“We want to provide interactions with these babies above what our staff does,” Davis added. “It really supports growth and development. They just grow faster, all infants do, but especially the preemies need it.”

After a January Facebook post called for Cuddler volunteers, Davis walked into her office the next day to find about 96 messages from potential applicants.

“It went viral,” added Davis, who isn’t taking any new Cuddler applications. “Some who called got added, but right now we’re fully staffed. Not everyone gets into the program.

“We have a lot of retired RNs. The Cuddlers have to have experience with children and babies. The training process is extensive. It’s not just for the NICU; we’re also having more volunteers in pediatrics, so they’re on either unit.”

Davis said most Cuddler volunteers are retired and have flexible schedules. They’re required to have a federal fingerprint background check, tuberculosis testing and flu shot, along with the training and hospital orientation. Volunteers wear ID tags. They cancel a shift when sick.

“We do have a couple of them who work full time, and we schedule them on weekends,” Davis said.

For Williams, a stint holding one baby can go for nearly four hours straight, or she’s needed for more than one preemie.

“Most of the time, I’m in a rocking chair cuddling,” she said. “In the NICU, sometimes I’ll have one baby here and there depending on what the nurses and doctors need. Sometimes it’s one baby for quite a while, sometimes more than one.”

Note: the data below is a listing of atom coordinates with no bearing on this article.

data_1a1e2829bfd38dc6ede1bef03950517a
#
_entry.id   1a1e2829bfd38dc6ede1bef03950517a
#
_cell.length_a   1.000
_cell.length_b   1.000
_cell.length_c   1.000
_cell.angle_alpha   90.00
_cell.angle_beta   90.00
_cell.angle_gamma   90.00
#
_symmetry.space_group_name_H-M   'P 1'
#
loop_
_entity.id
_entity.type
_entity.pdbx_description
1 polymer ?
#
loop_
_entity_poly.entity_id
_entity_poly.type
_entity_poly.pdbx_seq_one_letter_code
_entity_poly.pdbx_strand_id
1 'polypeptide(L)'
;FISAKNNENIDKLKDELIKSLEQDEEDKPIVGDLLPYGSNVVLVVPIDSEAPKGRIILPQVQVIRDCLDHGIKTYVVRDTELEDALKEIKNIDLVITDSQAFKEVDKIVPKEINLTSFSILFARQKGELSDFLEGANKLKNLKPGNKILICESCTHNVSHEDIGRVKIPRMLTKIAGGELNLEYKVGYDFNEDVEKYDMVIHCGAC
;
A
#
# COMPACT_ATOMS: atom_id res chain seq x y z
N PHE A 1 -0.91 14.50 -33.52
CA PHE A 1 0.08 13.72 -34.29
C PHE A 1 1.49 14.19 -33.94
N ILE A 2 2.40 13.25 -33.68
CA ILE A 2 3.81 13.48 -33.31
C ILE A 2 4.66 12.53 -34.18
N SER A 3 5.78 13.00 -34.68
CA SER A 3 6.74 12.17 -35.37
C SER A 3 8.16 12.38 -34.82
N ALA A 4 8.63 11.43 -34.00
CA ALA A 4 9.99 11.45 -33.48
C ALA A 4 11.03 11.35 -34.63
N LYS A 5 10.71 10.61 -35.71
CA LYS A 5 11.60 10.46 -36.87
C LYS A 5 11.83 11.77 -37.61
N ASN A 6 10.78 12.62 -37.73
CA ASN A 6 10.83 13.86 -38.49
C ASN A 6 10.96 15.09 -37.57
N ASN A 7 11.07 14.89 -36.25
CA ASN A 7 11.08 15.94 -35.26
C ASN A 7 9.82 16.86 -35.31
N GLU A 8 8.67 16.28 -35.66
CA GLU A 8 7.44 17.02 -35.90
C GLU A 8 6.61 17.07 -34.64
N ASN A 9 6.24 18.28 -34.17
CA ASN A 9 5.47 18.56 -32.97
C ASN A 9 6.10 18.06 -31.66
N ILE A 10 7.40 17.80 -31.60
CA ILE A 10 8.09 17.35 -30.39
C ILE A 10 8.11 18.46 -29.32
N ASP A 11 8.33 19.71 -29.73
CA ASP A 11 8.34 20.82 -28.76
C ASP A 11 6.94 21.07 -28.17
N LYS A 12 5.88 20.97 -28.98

“If there’s not a need in NICU, then I’ll walk over to postpartum and see if they need something done.”

Before taking a shift, Williams removes any rings or her watch and goes straight to a hospital sink. “You use a strong soap, and you scrub up, clean your fingernails and make sure your hands are very clean.”

Training from a therapist during classes covers the best comfort techniques and soothing methods for newborns, she said, such as using a full hand to hold and keeping them tightly snuggled in blanket so they feel comforted and contained.

“You swaddle them; it keeps them from doing a jerking movement,” Williams said. “We’re taught how to do the swaddling.”

Williams described her work as fulfilling a dream.

“It’s something I’ve wanted to do since my grandchildren were born premature, and they’re in their 20s now. I have grandchildren from ages 11 to 31. Even if a baby is fussing or crying, it’s a calming thing for me. I forget about other problems and just enjoy.”

Parents appreciate the extra touch, too.

“Every parent I’ve met is totally grateful they have someone there when they can’t be,” she said. “I’ve had two of them grab me and give me a hug. They have other children at home or there are reasons you do have to leave on occasion.”

Williams gets tearful talking about when she’s watched babies get prepared for the trip home after weeks in the hospital.

“There was one baby I had for about four weeks. To watch the baby going from totally quiet and eyes closed, to opening eyes at the end of that time and looking at me wide-eyed, it’s amazing to watch.”

“When you see a baby goes home, I’m very happy. I remember the feeling when my grandchildren went home.”

Providence Health Care offers a similar program, called NICU Nanny, so popular it has a volunteer waiting list at Sacred Heart Medical Center & Children’s Hospital, and for Holy Family Hospital.

Contact the writer:

(509) 459-5439